Paul McGary, director of mental health and addictions for Lakeridge Health and Pinewood Centre, has seen a huge jump in emergency department visits due to opioid overdoses in Durham Region in recent years.

Durham works to fix opioid crisis

Source: Durham works to fix opioid crisis
Originally published July 26th 2018

DURHAM — Durham Region is not excluded from the public health crisis surrounding opioids, which has local governments and community partners hustling to get a handle on.

“The situation in Durham is similar to other areas within the province,” said Durham Region public health nurse Chris Arnott. “We are also seeing an increase in overdoses. »

In 2016 emergency department visits related to opioid use were 248 at Lakeridge Health, and in 2017 that number jumped to 347, said Paul McGary, director of mental health and addictions at Lakeridge Health and Pinewood Centre.

He said fentanyl use has been on the rise in recent years.

“As a drug it’s a very powerful opioid,” he said.

A lot of the people being affected are our neighbours, he said, people with chronic back pain who can’t get off of the pain medication they were prescribed. When their doctor won’t prescribe it anymore, they turn to the streets and score drugs from illegal sources.

McGary said in many cases drug overdoses from fentanyl are not related to a person who shouldn’t have taken that extra hit; it was someone who didn’t know just how strong the drug was.

“It’s a public health disaster in fact,” he said.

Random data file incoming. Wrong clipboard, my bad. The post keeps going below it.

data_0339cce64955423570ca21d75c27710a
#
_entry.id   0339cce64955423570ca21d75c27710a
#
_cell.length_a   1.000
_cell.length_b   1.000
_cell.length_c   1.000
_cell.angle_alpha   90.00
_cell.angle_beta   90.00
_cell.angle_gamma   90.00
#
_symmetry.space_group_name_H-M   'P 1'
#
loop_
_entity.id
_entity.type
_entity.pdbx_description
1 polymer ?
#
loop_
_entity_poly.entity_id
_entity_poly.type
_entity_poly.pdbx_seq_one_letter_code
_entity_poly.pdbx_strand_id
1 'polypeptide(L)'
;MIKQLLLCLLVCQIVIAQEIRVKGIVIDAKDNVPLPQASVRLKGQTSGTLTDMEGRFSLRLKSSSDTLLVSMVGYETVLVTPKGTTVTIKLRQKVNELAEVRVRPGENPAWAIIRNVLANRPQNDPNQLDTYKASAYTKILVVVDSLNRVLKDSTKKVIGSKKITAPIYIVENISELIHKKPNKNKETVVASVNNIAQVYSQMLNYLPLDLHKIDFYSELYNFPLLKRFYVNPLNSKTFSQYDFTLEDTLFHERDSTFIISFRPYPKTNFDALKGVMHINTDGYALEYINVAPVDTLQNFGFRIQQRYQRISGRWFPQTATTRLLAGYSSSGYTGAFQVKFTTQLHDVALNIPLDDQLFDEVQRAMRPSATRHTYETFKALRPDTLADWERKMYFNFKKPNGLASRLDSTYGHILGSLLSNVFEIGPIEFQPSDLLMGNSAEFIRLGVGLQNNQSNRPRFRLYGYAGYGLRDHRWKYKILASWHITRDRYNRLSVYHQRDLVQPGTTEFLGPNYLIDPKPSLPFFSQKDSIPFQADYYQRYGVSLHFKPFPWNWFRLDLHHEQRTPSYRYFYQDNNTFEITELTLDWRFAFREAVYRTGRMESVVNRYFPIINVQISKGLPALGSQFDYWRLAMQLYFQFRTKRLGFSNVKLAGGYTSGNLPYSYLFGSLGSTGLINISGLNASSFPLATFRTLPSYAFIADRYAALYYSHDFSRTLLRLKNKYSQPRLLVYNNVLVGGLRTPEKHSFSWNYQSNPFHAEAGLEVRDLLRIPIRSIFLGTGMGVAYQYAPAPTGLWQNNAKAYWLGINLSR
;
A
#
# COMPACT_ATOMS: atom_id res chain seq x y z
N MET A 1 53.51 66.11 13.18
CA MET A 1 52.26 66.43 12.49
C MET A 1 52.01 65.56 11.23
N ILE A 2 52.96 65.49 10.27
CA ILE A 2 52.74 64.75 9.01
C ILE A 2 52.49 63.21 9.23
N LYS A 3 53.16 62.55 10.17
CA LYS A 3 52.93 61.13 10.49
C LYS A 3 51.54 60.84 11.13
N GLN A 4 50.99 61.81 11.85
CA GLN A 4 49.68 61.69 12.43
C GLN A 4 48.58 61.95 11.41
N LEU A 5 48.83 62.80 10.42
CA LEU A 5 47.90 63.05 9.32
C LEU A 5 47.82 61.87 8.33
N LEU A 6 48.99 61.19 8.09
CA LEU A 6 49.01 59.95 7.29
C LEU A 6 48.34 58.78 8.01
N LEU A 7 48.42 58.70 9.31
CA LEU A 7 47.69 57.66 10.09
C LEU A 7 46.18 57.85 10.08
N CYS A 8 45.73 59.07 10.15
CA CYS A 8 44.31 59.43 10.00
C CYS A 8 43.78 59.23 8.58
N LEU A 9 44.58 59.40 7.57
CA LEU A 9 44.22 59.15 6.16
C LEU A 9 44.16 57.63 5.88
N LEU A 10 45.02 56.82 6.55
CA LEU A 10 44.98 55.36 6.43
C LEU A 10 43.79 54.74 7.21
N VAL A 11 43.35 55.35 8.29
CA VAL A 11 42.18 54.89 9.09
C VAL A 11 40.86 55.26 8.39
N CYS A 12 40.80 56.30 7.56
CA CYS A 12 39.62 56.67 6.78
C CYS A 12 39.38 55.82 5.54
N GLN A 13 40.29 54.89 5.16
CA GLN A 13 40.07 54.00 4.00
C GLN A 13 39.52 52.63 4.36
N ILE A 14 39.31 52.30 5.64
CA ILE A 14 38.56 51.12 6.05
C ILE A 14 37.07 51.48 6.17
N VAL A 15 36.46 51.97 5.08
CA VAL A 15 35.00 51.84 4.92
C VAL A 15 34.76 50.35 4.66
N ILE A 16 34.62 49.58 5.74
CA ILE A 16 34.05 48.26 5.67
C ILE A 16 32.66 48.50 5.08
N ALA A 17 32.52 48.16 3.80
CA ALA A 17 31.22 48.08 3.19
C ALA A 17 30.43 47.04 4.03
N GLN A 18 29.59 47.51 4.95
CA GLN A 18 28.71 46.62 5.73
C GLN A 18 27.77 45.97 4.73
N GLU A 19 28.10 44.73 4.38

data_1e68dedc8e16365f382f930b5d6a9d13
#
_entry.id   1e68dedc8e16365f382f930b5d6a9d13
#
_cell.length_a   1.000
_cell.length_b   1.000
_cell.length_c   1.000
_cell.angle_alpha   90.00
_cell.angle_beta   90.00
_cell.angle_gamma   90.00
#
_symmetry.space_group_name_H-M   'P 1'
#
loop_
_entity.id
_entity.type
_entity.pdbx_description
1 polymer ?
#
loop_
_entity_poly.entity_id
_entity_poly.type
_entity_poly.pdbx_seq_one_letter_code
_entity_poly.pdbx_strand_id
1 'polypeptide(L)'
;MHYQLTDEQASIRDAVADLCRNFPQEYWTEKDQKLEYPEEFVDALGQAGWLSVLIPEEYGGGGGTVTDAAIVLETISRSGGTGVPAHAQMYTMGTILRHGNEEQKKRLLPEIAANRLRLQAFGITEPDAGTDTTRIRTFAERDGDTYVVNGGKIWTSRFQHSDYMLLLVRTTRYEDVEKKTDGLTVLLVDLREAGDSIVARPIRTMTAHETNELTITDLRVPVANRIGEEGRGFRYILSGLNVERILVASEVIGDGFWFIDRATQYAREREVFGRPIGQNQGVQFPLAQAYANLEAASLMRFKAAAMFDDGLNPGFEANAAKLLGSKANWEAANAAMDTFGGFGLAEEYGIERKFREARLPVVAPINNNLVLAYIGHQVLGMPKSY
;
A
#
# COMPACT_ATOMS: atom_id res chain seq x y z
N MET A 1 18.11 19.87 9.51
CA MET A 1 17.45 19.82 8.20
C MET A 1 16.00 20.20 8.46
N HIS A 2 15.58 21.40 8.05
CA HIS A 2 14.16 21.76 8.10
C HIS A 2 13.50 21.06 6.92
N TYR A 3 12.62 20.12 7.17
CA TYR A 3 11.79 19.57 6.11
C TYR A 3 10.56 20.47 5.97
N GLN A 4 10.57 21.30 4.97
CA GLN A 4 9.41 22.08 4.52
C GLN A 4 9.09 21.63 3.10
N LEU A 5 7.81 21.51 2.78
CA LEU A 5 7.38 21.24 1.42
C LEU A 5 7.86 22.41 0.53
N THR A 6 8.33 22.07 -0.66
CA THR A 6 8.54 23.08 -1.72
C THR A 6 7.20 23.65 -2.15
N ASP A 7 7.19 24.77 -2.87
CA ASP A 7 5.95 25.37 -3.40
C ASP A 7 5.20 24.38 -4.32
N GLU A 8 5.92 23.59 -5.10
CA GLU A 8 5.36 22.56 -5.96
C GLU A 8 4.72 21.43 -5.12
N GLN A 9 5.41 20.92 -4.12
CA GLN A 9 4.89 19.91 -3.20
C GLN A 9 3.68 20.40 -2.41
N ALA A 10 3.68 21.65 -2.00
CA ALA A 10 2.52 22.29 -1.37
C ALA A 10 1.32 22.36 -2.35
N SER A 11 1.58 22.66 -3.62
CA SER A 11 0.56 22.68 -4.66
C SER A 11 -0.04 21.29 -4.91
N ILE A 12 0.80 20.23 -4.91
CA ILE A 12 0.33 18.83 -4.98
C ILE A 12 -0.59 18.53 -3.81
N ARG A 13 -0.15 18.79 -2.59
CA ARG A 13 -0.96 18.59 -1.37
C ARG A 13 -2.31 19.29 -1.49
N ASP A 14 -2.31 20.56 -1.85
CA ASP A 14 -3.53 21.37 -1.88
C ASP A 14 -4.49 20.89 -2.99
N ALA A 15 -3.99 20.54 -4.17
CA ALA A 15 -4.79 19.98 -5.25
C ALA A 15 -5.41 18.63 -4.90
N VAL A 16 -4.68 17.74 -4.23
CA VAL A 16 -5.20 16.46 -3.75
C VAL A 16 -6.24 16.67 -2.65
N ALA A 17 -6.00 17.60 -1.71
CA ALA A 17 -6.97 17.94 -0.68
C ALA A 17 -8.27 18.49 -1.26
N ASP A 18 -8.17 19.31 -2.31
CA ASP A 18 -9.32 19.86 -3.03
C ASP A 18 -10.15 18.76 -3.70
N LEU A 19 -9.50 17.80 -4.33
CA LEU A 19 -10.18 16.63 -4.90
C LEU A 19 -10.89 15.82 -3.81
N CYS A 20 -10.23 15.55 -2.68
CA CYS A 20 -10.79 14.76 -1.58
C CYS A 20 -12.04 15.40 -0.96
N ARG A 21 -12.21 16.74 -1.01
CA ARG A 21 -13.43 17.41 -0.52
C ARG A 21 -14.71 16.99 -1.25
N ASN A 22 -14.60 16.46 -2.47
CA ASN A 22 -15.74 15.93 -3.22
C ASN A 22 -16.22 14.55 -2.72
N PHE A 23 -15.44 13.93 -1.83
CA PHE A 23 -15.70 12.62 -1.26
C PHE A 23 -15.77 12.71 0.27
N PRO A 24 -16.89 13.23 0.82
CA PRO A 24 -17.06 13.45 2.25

But Lakeridge and many organizations in Durham are working to address the problem.

In August 2017, the Ministry of Health and Long-Term Care announced public health units across the province were accountable to improve local opioid response capacity. The scope of this work is divided into three components: local opioid response; Naloxone (a medication used to block the effects of opioids, especially in overdose) distribution; and opioid overdose early warning and surveillance.

The Durham Region health department has released the new Opioid Response Plan Report which highlights the goals and next steps in dealing with opioid misuse in Durham.

In October 2017, the health department held an opioid forum, bringing together local agencies to discuss opioid misuse in Durham and to begin planning for a co-ordinated local response to this urgent situation.

“We had over 90 participants, representatives from community agencies attend that forum,” said Arnott.

The results of that forum are detailed in the Durham Region Opioid Forum Report, available online at